Do Good Wine Glasses Really Matter? 7 Factors Affecting How a Wine Glass Works

published Apr 23, 2012
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As it is Wine Week, I thought I would revisit the topic of wine glasses. Do some wine glasses enhance the wine better than others? Would you invest in expensive wine glasses? Are all ‘good’ wine glasses expensive?

In my opinion, yes, the ‘glass’ makes a difference. Try it for yourself. Pour the same wine into two different glasses and taste the difference.

In a previous post, back in 2009, I outlined some of the attributes of a wine glass that may or may not contribute to the tasting experience.

1. The size and shape of the bowl – The larger the bowl the better the wine’s aromas can circulate and manifest themselves. Glassware intended for red wine tends to be bigger, since red wines need more time and air to open up. Beyond this, anything regarding the bowl shape and size is a personal consideration.

2. The stem length – The stem of the glass allows us to hold the glass without having our hand on the actual bowl and ‘interfere’ with the wine’s temperature. No more, no less. Stem length is a personal as well as practical consideration. Longer stems look elegant, but break more easily and are more difficult to load in a dishwasher, and to store. Shorter stems are more practical, especially for everyday use.

3. Stemless – Stemless wine glasses have become very popular. This is a good thing, as they are practical, especially for everyday and casual wine-drinking occasions. I am a total convert.

4. Fine lead crystal or regular glass – The finer the crystal the thinner the glass. This does make a huge difference. Fine, lead crystal really does enhance the wine drinking experience. However, these are expensive glasses. Today, thanks to modern technology, we can find lots of non-lead but fine crystal glasses

5. Plain, colored or etched – In general plain, unadorned glasses are better for serious tasting, as they allow you to examine all the visual aspects of the wine such as the color — its intensity as well as viscosity. However, most wine drinking situations are not ‘serious tastings’ so feel free to have some fun, add some color – whatever you prefer.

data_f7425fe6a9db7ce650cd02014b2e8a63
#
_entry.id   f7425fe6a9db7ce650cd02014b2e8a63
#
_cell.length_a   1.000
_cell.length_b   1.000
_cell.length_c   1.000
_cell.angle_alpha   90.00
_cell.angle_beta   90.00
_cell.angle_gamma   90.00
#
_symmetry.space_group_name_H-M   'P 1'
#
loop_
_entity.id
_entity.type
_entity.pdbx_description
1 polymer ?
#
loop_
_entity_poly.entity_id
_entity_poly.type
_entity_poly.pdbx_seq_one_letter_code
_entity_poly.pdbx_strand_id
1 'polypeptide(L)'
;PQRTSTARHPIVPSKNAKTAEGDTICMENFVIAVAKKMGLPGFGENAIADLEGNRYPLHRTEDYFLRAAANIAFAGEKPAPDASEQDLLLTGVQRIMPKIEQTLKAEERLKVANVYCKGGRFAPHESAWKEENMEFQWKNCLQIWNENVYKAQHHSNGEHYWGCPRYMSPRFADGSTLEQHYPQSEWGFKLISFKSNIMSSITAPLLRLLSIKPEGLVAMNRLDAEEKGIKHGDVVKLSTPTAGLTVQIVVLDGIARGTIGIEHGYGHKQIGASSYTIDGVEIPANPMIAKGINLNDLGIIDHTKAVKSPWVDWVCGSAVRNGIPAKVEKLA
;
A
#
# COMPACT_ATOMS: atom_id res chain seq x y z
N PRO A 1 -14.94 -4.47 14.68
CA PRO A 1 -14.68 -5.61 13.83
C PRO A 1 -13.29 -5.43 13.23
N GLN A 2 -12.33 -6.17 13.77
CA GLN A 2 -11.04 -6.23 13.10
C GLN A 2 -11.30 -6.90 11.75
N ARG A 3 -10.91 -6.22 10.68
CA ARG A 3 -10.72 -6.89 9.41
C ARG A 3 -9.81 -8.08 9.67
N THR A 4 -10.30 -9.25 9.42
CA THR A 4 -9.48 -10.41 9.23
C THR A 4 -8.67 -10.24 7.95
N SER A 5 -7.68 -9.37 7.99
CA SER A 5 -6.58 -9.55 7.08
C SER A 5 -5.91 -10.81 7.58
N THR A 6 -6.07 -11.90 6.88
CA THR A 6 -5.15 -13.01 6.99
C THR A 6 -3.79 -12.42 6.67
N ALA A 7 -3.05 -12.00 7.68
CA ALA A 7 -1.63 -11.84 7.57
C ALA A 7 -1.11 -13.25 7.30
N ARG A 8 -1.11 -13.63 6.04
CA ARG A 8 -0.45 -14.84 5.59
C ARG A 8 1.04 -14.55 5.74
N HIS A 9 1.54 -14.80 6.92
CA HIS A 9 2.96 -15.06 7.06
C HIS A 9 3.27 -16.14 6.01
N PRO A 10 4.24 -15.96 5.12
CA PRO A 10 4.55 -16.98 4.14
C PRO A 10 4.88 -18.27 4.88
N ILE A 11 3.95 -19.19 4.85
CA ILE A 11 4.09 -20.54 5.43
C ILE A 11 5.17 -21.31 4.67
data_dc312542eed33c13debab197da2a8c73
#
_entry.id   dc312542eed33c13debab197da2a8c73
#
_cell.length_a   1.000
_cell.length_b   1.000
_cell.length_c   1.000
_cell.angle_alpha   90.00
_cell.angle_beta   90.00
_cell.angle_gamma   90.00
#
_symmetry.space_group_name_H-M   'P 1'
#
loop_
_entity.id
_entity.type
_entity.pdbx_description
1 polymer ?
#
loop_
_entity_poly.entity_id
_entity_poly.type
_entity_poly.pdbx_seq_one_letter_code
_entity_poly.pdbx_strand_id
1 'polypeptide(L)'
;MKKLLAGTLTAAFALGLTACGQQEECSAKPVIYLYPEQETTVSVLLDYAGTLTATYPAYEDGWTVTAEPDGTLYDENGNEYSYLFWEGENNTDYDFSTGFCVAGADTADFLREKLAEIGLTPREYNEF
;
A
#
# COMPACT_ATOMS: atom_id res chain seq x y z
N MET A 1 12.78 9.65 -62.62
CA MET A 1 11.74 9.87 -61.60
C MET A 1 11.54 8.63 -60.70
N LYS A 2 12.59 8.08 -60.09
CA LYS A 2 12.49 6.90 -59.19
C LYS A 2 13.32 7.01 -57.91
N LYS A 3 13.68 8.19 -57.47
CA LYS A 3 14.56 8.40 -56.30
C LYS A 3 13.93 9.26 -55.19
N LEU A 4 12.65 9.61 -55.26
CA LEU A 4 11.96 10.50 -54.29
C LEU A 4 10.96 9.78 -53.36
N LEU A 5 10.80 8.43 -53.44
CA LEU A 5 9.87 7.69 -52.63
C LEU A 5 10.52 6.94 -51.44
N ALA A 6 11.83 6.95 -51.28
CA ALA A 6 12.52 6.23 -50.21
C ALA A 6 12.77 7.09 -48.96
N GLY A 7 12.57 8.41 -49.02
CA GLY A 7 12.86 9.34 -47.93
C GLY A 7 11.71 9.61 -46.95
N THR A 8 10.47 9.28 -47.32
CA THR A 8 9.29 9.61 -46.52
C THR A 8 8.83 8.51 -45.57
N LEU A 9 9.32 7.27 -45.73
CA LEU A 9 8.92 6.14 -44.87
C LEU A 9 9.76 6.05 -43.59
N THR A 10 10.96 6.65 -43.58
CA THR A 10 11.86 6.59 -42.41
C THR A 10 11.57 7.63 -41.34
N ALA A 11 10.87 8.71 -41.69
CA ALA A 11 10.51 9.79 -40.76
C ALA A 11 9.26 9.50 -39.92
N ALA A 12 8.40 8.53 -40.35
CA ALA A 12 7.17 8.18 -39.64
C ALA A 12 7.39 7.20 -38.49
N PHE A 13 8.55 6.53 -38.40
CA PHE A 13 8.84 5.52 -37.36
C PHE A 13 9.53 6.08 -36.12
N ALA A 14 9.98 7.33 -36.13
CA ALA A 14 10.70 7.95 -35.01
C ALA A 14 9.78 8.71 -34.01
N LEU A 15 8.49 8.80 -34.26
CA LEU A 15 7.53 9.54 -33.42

6. Champagne/sparkling wine flutes – The ‘flute’ shaped glass has long been considered the best for Champagne and sparkling wines as it allows the wine to manifest its bubbles with greatest intensity and duration. However, if you really want to savor the aromas and flavors I recommend using regular white wine glasses, which have a wider bowl and mouth, which enables the wine to better open up. Your bubbles may seem to dissipate more quickly, but you will still taste their sensation in your mouth. According to Wine Enthusiast, a leading supplier of wine glasses and accessories, the traditional ‘coupe’ is making a big come-back for Champagne and all things sparkling.

7. The occasion matters – Another factor that is also important is the occasion. Do you need the glasses for a large gathering? For an outdoor event or picnic? Maybe you are worried about breakage, but don’t want cheap plastic. Read on there are options.

Look for a roundup of some of my favorite wine glasses and brands a little later this week.

Enjoy Wine Week at The Kitchn!

Mary Gorman-McAdams, MW (Master of Wine), is a New York based wine educator, freelance writer and consultant.

Related: Are Stemmed Wine Glasses Necessary?

(Image: Spiegelau Grandissimo series)